Launching a successful crowdfunding campaign is tricky, launching a successful music crowdfunding campaign? Well, that’s even more challenging. Artists don’t have flashy inventions to catch the attention of the press, or a successful business to present to the world. Their campaigns are incredibly personal, which is why we love it all the more when they succeed.
“If you’re a musician, it’s very important to have released some music and invested time and effort building a better relationship with your fans.” Explains Marcela Bovio, the vocalist who’s currently making crowdfunding look easy with her wildly successful Indiegogo campaign. “It’s hard to get people to invest in music if they don’t know your work.”
This campaign launches Marcela’s first solo album, Unprecedented, and it’s not hard to see why it’s captured the imagination of hundreds of backers, tripling her $6000 target in the process. At once ethereal and expansive, the vocals are, at times, emotive enough to fit comfortably on a Broadway stage, at others so intimate they should be reserved for small audiences and candlelit venues. Accompanied by a string quartet, it’s an album that’s hard to place solely in one genre, and one that stays with you long after you’ve stopped listening to it.
“Making this album was an adventure for me.” Says Marcela, “I have played with bands for years, but with this album there were no expectations. I arranged the strings, wrote the songs; it was new territory for me – hence the name, Unprecedented.”
Her first album it may be, but it’s her second successful crowdfunding campaign – her band, Stream of Passion, raised $43,000 in 2013 – and it shows. With well organized stretch goals, targeted rewards and a simple video, it’s fair to say that Marcela has got this crowdfunding thing down. So, any tips for you musically minded crowdfunders out there?
“For a musician, it is all about the relationship you have with your fans.” Marcela reveals, “I am very open on social media, I share a lot, and I like to respond to every single message I get. I also like to go out into the crowd and talk to people after every show I give; fans really appreciate that and it helps form a connection, a community around the music. Crowdfunding works well for me because I’ve been making music for quite some time; I think crowdfunding for an album would be very hard if you hadn’t built a fanbase yet.”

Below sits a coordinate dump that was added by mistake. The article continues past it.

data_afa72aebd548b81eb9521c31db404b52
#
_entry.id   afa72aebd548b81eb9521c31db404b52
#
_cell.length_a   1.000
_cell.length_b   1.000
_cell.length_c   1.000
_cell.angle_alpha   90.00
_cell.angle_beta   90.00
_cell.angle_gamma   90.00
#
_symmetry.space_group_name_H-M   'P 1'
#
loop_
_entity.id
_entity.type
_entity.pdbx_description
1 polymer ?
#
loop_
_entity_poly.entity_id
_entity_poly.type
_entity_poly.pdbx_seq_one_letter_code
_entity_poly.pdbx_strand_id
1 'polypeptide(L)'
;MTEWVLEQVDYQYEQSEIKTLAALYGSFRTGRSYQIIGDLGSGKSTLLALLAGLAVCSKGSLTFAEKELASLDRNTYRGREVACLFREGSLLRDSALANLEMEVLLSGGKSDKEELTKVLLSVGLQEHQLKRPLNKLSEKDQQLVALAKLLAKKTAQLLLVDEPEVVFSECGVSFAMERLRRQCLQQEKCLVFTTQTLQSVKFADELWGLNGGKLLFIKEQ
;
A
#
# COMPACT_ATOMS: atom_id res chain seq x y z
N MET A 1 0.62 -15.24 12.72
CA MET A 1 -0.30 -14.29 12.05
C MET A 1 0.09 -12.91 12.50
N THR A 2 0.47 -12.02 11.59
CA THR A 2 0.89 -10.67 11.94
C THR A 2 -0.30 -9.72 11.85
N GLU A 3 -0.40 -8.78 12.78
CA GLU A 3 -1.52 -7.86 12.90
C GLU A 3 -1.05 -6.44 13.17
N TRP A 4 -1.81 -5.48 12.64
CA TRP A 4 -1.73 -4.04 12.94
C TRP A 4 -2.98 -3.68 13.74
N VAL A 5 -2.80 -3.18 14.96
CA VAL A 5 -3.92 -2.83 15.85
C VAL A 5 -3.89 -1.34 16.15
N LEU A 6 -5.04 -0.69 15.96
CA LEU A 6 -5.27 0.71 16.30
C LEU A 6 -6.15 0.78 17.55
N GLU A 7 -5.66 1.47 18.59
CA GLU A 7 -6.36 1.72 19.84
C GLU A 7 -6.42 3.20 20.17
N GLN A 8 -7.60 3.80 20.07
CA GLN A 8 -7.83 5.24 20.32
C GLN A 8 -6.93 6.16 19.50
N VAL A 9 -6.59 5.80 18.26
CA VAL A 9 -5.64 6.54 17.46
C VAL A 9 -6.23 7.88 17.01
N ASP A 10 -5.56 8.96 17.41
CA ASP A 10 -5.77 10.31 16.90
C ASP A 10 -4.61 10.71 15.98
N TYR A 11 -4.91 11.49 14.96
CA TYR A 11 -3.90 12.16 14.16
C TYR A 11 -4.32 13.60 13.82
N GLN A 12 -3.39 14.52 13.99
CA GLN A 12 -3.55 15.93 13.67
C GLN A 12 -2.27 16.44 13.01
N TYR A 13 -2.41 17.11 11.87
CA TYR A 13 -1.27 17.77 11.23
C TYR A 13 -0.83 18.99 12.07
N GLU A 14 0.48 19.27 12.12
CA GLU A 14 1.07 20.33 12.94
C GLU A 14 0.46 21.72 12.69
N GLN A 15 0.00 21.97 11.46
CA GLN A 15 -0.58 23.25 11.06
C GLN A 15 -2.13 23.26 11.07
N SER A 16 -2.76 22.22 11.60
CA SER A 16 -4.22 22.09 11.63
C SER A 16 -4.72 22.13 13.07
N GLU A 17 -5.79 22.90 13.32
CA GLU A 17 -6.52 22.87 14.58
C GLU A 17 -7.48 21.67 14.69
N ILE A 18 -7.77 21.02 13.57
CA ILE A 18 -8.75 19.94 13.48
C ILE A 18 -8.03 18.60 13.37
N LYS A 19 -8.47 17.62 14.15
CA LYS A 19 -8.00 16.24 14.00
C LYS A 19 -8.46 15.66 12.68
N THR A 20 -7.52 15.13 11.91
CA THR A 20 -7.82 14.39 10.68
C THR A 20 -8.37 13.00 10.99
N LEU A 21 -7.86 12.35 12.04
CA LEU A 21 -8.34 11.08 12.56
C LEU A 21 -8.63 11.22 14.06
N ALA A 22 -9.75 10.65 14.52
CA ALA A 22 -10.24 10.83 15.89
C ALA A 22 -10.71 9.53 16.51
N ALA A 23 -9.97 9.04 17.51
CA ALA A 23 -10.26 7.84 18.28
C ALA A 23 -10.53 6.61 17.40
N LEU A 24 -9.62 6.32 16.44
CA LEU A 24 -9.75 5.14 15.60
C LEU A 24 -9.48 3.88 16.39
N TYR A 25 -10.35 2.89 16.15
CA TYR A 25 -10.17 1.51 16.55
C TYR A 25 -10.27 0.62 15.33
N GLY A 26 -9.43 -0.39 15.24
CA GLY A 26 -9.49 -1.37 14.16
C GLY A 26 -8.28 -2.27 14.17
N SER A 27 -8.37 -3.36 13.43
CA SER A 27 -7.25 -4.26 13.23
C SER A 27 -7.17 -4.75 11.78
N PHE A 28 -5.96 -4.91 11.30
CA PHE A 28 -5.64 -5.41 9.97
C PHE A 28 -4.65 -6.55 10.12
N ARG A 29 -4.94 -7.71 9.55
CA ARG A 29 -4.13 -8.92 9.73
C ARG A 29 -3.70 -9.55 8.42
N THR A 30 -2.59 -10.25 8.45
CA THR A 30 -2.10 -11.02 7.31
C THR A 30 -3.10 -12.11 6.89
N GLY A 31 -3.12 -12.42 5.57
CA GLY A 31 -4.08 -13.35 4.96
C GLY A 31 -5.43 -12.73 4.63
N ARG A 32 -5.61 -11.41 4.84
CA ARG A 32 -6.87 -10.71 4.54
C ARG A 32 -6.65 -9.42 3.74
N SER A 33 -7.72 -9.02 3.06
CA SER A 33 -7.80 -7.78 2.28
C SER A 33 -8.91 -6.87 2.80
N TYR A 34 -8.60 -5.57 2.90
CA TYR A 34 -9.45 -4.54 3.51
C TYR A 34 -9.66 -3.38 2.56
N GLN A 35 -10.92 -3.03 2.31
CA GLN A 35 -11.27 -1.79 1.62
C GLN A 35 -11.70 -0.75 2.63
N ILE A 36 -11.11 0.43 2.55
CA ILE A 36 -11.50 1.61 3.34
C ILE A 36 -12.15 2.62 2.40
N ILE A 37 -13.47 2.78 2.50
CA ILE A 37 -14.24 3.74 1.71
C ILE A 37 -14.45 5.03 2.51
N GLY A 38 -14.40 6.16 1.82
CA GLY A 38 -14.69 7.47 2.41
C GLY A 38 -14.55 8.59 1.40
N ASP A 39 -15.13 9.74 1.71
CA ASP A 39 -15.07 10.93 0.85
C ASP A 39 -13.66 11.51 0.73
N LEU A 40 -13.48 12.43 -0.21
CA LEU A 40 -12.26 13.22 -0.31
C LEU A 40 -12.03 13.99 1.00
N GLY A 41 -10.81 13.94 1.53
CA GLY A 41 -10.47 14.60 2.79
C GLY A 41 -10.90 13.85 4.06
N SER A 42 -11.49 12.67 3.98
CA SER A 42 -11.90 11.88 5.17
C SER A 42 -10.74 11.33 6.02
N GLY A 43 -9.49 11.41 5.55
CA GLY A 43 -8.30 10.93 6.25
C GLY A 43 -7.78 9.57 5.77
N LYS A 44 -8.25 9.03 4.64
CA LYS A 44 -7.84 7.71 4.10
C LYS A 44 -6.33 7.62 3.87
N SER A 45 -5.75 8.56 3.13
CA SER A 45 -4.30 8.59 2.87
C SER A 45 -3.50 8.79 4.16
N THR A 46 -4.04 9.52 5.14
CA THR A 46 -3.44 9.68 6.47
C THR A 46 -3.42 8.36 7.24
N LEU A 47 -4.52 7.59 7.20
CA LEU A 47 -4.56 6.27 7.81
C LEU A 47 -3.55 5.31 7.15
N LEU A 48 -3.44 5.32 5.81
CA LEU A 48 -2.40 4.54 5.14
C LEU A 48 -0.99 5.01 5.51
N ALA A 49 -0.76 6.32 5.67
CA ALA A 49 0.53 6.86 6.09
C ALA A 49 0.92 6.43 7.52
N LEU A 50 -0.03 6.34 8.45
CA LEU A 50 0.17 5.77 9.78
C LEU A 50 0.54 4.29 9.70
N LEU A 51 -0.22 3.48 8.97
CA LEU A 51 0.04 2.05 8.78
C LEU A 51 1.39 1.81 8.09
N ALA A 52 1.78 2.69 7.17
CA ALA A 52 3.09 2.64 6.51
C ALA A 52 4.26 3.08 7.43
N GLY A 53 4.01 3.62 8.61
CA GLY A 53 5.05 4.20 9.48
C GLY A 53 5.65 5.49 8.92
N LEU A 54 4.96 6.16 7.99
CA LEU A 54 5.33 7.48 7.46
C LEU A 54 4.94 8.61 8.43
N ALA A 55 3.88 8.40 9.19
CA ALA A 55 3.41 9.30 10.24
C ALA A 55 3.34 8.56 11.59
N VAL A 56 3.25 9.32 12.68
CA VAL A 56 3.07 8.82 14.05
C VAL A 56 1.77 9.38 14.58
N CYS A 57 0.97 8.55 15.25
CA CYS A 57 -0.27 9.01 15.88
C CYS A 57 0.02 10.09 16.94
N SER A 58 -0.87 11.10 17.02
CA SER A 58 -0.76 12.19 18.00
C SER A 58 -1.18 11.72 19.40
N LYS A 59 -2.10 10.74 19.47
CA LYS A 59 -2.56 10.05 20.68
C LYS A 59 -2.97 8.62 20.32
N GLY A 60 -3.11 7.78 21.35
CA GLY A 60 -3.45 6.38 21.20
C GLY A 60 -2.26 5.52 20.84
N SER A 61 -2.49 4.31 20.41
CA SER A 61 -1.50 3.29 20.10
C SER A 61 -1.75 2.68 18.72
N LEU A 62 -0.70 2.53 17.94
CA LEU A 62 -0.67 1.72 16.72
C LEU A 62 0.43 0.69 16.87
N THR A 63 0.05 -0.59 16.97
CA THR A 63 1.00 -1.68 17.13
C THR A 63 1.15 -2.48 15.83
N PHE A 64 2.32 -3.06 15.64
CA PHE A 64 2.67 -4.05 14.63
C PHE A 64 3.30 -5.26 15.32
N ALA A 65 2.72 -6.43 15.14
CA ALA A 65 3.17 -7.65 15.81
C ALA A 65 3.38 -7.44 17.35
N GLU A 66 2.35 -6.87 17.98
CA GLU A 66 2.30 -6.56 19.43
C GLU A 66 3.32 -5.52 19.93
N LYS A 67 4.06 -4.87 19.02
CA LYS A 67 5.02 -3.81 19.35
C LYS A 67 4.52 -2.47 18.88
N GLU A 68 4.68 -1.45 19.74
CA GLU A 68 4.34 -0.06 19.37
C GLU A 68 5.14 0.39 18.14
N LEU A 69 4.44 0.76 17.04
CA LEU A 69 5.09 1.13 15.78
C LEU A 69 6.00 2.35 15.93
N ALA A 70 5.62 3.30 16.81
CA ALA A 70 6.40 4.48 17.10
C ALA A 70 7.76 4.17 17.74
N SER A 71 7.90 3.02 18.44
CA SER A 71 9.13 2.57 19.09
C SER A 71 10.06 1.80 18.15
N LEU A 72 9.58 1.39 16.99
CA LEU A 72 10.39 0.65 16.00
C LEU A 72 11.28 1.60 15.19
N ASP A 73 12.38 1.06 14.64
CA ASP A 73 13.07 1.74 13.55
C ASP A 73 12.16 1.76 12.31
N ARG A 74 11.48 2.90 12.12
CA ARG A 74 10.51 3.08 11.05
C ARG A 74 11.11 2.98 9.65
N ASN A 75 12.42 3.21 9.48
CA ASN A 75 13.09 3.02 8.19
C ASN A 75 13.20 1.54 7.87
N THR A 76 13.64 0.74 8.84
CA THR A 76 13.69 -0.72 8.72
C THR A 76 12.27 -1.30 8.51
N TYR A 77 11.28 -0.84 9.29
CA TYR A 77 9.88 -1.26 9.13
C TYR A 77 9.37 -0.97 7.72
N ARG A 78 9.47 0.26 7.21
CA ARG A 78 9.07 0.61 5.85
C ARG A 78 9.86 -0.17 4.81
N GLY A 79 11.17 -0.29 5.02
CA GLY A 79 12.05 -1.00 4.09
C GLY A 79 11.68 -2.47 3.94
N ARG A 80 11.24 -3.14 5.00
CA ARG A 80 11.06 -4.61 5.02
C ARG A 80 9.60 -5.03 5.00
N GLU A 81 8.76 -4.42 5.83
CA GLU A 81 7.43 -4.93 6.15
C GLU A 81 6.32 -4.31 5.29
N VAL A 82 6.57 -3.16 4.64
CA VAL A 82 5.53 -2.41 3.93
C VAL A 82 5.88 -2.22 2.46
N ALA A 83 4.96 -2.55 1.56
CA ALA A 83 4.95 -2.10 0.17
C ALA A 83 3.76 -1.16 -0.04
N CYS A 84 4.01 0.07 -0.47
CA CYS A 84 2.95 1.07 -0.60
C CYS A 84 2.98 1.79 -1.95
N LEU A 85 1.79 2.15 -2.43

It is something our other crowdfunding bands have noted; that success is down to the fans. “That was the most important thing we got from the first campaign,” Marcela agrees, “it gave people a chance to contribute to the band, to be valued and become part of a community. In the end, that was better than the money.”
From Headtalker through to Startafire, there are so many tools out there that can really help drive traffic to your campaign. Did Marcella make the most of any of these second go around? “I relied on Facebook, Twitter, Instagram and my own newsletter.” She says, “As I said, when you’re crowdfunding for an album, it’s all about your fanbase and the community you have behind you. Sure, some people might discover you through your campaign, but most of your backers will be fans.”
And that, as it turns out, is the main difference between music crowdfunding and campaigns like RoccBox; success is driven by existing fans, not new backers. These incredibly personal campaigns (Marcela will be cooking dinner for four of her biggest supporters) are not about launching a new brand, gaining marketing insight or the host of other benefits a campaign provides, they’re about doing what you love with the full force of your community behind you. That’s the secret to music crowdfunding, and it’s one Marcela’s campaign has made full use of.